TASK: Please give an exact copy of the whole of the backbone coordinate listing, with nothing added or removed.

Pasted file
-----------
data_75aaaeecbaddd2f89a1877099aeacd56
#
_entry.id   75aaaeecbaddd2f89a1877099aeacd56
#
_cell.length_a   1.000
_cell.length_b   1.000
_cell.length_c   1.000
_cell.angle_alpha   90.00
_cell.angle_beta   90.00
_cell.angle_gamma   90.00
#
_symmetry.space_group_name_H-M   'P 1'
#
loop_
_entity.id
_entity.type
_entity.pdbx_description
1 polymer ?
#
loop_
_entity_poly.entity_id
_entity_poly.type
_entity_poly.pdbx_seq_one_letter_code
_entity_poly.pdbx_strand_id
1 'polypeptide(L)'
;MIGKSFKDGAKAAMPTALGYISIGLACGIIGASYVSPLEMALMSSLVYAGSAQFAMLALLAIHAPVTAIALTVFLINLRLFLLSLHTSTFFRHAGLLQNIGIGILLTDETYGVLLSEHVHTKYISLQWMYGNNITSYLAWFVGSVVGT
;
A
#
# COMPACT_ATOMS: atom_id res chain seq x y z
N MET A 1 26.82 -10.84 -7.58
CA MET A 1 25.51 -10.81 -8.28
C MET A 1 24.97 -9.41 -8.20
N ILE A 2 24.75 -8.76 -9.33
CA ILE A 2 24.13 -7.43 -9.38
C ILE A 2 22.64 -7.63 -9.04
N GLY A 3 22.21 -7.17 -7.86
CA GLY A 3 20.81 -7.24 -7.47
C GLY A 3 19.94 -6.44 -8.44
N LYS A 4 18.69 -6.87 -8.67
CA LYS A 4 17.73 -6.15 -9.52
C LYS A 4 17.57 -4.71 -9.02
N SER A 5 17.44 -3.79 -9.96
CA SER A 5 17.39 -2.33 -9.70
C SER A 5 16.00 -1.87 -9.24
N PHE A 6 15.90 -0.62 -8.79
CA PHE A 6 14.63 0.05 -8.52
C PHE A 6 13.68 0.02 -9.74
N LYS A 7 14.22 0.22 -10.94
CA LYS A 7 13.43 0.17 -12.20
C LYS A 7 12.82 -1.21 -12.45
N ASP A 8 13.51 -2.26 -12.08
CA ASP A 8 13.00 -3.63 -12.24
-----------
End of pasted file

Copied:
data_75aaaeecbaddd2f89a1877099aeacd56
#
_entry.id   75aaaeecbaddd2f89a1877099aeacd56
#
_cell.length_a   1.000
_cell.length_b   1.000
_cell.length_c   1.000
_cell.angle_alpha   90.00
_cell.angle_beta   90.00
_cell.angle_gamma   90.00
#
_symmetry.space_group_name_H-M   'P 1'
#
loop_
_entity.id
_entity.type
_entity.pdbx_description
1 polymer ?
#
loop_
_entity_poly.entity_id
_entity_poly.type
_entity_poly.pdbx_seq_one_letter_code
_entity_poly.pdbx_strand_id
1 'polypeptide(L)'
;MIGKSFKDGAKAAMPTALGYISIGLACGIIGASYVSPLEMALMSSLVYAGSAQFAMLALLAIHAPVTAIALTVFLINLRLFLLSLHTSTFFRHAGLLQNIGIGILLTDETYGVLLSEHVHTKYISLQWMYGNNITSYLAWFVGSVVGT
;
A
#
# COMPACT_ATOMS: atom_id res chain seq x y z
N MET A 1 26.82 -10.84 -7.58
CA MET A 1 25.51 -10.81 -8.28
C MET A 1 24.97 -9.41 -8.20
N ILE A 2 24.75 -8.76 -9.33
CA ILE A 2 24.13 -7.43 -9.38
C ILE A 2 22.64 -7.63 -9.04
N GLY A 3 22.21 -7.17 -7.86
CA GLY A 3 20.81 -7.24 -7.47
C GLY A 3 19.94 -6.44 -8.44
N LYS A 4 18.69 -6.87 -8.67
CA LYS A 4 17.73 -6.15 -9.52
C LYS A 4 17.57 -4.71 -9.02
N SER A 5 17.44 -3.79 -9.96
CA SER A 5 17.39 -2.33 -9.70
C SER A 5 16.00 -1.87 -9.24
N PHE A 6 15.90 -0.62 -8.79
CA PHE A 6 14.63 0.05 -8.52
C PHE A 6 13.68 0.02 -9.74
N LYS A 7 14.22 0.22 -10.94
CA LYS A 7 13.43 0.17 -12.20
C LYS A 7 12.82 -1.21 -12.45
N ASP A 8 13.51 -2.26 -12.08
CA ASP A 8 13.00 -3.63 -12.24